rizo:changeType("Rat")

print(rizo)

The metamethod .__index is essential here, as it allows our objects to inherit the functions specified in the .__index table. Using Self is not even necessary, however it improves readability. You might find this of benefit.

No not quite. When we call Car.new() it makes a new table containing data about the car. This new table is called an object in OOP. When we then call methods on this object it is passed to those methods. Perhaps this snippet might clarify a few things.

local Class = {}

-- These two methods are equivalent
function Class.method1(self)
	print(self.value)
end

function Class:method2()
	print(self.value)
end

-- Let's make some objects
local a = { value = "I'm a!" }
local b = { value = "I'm b!" }

-- Tell Lua to look into Class for the methods
setmetatable(a, { __index = Class })
setmetatable(b, { __index = Class })

-- These are all equivalent too
a.method1(a)
a:method1() -- This is valid even though we define it without the colon

a:method2()
a.method2(a) -- Similar here execept other way around

-- Using b will provide b's data instead
b:method2()
b.method2(b)

-- We can also use the Class methods "statically"
Class.method1(a)
Class.method1({ value = "Who am I?"})
-- We cannot use a colon though as Class doesn't contain our data
Class:method2() -- We cannot provide an object here

Also to clarify, the metamethod stuff is only done so we don’t have to do everything statically. Instead of doing Class.method(object, a, b, ...) the metamethod stuff lets us do object:method(a, b, ...) instead. This is the same but just easier to read.

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In this case:


because the :Boost() is being called on newcar, self is actually equal to newcar in this case? But however the function :Boost() still confuses me as
image
there is no ‘Speed’ property in both Car = {} or newcar.

Yep nice catch, if you actually tried to run the code it will error (Have you tried it out?)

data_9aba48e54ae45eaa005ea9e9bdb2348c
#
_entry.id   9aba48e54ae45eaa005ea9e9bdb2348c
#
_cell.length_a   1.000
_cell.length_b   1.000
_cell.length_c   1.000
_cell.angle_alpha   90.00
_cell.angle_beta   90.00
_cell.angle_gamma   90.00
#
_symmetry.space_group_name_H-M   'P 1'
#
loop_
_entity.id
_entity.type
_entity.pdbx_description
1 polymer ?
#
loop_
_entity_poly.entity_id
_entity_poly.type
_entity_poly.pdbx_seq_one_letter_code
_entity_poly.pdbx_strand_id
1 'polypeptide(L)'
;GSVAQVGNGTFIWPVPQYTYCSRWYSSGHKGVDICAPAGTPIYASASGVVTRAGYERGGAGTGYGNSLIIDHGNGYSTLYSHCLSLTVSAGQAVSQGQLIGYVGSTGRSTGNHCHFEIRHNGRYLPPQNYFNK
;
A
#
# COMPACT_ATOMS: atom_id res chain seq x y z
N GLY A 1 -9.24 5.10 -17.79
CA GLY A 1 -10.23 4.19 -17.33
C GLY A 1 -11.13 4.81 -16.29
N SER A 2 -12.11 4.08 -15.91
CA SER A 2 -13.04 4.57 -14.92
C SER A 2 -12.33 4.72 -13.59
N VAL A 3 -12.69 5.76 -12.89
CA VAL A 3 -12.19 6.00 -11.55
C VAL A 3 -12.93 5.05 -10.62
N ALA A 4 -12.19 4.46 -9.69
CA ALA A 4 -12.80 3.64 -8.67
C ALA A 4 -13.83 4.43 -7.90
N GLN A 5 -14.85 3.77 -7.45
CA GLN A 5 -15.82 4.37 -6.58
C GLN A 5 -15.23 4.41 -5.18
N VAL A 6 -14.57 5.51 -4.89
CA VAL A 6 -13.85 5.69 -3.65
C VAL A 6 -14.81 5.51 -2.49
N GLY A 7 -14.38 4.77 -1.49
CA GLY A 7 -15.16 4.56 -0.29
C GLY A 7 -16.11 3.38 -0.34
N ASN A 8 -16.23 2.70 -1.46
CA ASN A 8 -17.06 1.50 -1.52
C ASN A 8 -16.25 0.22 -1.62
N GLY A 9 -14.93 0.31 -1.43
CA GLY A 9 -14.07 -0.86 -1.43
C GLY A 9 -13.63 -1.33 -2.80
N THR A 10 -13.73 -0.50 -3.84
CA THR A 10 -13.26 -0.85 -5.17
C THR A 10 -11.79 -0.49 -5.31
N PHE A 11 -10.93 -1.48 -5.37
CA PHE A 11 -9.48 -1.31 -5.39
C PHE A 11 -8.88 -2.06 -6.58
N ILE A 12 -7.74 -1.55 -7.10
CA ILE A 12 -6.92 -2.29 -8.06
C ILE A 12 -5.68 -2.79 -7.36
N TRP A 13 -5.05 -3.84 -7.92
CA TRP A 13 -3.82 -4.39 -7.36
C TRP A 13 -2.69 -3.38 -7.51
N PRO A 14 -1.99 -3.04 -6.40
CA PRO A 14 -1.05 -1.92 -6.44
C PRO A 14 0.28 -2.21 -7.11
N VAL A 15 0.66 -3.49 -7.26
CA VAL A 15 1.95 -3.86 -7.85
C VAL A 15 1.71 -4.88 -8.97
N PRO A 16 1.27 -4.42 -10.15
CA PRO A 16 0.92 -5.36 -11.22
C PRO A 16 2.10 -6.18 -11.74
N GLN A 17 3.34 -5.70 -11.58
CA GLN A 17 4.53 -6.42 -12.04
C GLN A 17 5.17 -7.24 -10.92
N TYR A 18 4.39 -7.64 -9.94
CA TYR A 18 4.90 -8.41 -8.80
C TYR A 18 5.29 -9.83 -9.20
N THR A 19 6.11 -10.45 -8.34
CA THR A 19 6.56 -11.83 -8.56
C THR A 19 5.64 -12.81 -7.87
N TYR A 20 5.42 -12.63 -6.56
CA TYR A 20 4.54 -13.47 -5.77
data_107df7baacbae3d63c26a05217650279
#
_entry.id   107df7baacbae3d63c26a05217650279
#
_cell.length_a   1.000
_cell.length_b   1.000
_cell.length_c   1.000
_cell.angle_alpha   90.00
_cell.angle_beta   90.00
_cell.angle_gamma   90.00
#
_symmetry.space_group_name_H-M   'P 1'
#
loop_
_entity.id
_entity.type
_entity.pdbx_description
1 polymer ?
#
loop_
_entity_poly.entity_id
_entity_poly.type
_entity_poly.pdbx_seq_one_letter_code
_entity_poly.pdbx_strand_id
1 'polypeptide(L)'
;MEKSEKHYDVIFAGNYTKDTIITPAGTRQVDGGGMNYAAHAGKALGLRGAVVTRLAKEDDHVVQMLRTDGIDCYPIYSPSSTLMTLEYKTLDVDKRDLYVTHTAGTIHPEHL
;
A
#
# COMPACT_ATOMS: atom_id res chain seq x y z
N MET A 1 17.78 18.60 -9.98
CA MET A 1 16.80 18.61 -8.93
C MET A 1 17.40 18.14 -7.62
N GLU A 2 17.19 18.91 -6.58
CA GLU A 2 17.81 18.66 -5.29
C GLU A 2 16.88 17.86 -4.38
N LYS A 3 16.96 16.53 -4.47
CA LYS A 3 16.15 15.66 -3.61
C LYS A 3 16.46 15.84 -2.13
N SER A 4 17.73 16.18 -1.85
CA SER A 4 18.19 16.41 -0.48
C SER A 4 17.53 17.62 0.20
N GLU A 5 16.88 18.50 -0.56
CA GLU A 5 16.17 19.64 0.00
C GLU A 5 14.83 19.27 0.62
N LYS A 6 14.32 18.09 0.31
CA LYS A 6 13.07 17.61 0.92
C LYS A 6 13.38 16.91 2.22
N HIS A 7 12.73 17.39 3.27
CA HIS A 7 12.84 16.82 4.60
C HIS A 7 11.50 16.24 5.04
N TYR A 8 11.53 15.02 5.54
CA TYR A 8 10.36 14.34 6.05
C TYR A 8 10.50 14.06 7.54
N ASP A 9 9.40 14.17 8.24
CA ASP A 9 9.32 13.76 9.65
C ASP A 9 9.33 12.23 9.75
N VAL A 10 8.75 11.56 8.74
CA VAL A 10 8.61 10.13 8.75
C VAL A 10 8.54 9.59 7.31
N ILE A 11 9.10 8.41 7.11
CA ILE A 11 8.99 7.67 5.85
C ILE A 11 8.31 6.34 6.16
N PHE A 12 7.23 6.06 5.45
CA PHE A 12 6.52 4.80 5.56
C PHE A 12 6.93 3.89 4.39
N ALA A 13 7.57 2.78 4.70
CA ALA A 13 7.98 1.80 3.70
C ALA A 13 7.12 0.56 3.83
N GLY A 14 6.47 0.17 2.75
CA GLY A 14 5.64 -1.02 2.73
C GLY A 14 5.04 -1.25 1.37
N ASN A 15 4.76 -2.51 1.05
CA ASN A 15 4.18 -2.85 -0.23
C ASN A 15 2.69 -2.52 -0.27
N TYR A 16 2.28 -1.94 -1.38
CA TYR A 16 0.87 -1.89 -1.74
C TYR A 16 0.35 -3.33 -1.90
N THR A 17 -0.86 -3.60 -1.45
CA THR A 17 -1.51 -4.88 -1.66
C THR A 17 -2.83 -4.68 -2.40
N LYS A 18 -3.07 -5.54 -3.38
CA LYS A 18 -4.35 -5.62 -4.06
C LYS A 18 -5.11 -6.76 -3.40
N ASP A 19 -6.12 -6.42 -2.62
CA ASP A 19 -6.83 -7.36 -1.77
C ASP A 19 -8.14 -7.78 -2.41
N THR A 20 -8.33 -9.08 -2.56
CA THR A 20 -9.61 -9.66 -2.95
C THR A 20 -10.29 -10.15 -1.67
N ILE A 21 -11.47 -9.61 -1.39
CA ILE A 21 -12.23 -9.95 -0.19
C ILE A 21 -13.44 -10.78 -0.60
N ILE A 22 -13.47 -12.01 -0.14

If so then just add speed to the property.

function Car.new(position, driver, model)
    local newcar = {}
    setmetatable(newcar, Car)

    newcar.Position = position
    newcar.Driver = driver
    newcar.Model = model
    newcar.Speed = 0

    return newcar
end

Then if you boost a newcar object it’ll go from 0 speed to 5 speed.

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(I know this would be messy, just for the sake of understandment) theoretically if the boost property was inside Car = {} because newcar’s metatable is Car = {} would it still work?

You should try it out yourself. These are the questions you ask the lua compiler and whatever the lua compiler says is Law.

Car = {
    Speed = 0
}
Car.__index = Car

function Car.new(position, driver, model)
    local newcar = {}
    setmetatable(newcar, Car)

    newcar.Position = position
    newcar.Driver = driver
    newcar.Model = model
newcar.Speed = 0
    return newcar
end

function Car:Boost()
    print(self.Speed)
    self.Speed = self.Speed + 5
    print(self.Speed)
end

Car:Boost()
local newCar = Car.new()
newCar:Boost()

The output will be
The speed in the Car table goes 0 to 5
The speed in the newcar object created goes 0 to 5

I believe you are confused about the metamethod.

local newCar = Car.new()
--newCar is a property table only containing speed only
--rest is nill cause nothing in parameters ()


newCar:Boost() -- this has a lot of steps
--newCar does not have the boost function
--It borrows from the Car table because metamethod .__index stuff
--Now the newCar table contains the :Boost() function
--This boost function locates the speed property in the current table which is newcar
--increases it from 0 to 5